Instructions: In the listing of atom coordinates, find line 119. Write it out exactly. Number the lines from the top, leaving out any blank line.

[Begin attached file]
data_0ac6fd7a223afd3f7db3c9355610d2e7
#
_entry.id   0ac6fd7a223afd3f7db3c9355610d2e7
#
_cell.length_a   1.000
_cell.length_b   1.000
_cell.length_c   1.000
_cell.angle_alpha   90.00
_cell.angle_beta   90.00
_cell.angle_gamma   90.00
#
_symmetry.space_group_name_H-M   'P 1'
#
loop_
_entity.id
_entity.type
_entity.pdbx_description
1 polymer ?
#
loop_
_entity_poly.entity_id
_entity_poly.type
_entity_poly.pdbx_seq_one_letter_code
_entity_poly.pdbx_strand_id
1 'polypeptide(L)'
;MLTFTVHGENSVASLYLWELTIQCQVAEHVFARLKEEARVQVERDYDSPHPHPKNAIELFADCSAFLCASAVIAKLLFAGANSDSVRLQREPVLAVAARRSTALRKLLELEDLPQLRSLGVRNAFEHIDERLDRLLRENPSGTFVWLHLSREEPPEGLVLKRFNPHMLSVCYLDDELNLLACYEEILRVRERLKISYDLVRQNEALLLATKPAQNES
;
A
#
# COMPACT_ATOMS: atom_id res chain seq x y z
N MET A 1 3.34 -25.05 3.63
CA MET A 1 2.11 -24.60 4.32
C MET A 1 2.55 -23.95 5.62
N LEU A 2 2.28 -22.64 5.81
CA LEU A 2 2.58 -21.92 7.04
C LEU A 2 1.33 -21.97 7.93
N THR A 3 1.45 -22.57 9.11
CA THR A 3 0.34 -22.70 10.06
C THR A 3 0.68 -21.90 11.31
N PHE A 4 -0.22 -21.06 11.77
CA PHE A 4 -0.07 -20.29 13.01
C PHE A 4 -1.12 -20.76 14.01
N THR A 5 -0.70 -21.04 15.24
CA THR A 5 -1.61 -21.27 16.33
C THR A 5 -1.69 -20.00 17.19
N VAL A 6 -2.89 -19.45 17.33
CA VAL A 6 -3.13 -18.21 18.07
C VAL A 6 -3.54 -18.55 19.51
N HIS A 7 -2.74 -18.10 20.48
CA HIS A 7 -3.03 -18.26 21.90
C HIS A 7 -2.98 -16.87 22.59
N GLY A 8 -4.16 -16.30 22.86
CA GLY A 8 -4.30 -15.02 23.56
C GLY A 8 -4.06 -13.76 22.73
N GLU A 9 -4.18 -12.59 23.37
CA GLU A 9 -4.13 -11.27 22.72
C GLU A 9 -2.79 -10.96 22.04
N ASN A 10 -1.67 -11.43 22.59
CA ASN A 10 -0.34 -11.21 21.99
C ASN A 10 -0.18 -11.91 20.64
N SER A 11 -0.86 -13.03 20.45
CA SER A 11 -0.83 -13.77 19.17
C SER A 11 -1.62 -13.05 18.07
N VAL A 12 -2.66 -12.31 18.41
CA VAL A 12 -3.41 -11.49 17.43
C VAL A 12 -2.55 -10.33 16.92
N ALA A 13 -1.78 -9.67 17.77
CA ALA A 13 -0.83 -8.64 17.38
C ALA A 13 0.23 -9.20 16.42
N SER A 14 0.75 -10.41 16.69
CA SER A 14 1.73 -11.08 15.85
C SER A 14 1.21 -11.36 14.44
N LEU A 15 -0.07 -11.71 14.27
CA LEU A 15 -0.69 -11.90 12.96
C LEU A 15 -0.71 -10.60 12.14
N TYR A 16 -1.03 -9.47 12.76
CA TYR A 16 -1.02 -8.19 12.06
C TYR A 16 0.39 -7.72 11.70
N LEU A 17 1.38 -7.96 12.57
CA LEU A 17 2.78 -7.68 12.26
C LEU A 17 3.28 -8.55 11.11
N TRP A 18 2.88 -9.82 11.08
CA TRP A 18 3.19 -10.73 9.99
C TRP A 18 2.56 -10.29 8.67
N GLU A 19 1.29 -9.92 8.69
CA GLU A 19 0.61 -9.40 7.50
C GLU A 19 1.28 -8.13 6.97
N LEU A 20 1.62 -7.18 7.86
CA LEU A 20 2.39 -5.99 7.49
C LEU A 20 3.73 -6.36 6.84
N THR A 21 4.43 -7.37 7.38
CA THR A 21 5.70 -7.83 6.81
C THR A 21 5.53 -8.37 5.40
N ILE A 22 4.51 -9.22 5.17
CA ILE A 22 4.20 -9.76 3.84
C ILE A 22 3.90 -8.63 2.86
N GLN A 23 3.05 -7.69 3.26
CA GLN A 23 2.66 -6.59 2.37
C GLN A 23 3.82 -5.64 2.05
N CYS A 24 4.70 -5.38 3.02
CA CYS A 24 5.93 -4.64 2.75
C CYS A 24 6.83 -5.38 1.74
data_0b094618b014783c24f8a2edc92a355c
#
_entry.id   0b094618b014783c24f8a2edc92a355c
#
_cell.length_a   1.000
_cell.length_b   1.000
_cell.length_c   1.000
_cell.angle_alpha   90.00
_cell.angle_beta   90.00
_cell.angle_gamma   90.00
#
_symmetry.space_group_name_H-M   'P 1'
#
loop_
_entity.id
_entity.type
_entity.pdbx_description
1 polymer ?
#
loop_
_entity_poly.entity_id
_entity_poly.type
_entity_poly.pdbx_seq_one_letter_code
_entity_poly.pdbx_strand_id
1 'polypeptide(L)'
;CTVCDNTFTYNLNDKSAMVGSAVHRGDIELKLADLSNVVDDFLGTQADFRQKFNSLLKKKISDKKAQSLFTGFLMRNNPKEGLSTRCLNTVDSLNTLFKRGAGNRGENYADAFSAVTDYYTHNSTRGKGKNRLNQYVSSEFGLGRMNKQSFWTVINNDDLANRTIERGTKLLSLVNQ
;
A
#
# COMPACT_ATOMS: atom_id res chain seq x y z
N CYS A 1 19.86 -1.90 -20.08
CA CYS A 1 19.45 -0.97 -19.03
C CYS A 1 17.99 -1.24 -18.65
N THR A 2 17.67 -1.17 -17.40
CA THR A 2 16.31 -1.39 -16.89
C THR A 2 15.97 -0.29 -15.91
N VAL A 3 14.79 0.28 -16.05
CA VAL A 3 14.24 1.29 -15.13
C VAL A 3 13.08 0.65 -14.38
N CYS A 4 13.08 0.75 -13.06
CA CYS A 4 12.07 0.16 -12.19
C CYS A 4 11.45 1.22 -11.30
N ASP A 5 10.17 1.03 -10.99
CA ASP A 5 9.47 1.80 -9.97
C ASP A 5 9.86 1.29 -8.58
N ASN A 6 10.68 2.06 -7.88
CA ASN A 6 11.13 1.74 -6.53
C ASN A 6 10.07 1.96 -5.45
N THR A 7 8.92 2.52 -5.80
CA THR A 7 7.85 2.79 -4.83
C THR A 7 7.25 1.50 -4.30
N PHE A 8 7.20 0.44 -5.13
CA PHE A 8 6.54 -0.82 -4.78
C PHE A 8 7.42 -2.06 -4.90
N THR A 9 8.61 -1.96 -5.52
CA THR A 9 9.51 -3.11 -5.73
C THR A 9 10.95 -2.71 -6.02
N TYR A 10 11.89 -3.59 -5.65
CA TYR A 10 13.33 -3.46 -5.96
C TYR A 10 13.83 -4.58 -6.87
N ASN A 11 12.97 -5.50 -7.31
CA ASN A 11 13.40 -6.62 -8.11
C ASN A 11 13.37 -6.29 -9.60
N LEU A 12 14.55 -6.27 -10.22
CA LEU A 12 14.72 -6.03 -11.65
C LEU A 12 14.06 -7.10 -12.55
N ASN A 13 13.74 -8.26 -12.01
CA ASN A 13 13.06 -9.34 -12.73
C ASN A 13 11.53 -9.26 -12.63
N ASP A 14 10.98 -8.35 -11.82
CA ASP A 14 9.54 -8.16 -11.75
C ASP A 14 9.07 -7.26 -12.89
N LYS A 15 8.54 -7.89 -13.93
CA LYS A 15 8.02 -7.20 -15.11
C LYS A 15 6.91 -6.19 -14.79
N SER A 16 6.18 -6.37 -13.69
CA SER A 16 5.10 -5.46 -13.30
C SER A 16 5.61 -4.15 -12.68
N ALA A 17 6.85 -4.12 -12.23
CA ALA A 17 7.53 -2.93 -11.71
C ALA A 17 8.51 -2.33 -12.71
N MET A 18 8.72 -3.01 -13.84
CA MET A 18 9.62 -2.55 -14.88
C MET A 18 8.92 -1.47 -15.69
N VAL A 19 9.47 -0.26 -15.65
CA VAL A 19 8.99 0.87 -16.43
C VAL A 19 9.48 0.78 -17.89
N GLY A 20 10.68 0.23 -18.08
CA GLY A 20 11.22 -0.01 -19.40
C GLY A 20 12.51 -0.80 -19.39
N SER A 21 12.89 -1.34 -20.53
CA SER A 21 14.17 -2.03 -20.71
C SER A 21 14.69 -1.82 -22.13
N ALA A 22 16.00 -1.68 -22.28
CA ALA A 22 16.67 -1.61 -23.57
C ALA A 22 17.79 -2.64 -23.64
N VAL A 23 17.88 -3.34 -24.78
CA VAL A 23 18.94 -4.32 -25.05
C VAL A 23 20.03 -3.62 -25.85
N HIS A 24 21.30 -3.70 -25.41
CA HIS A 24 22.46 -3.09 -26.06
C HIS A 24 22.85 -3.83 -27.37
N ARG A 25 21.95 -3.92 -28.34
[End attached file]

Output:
_entity.pdbx_description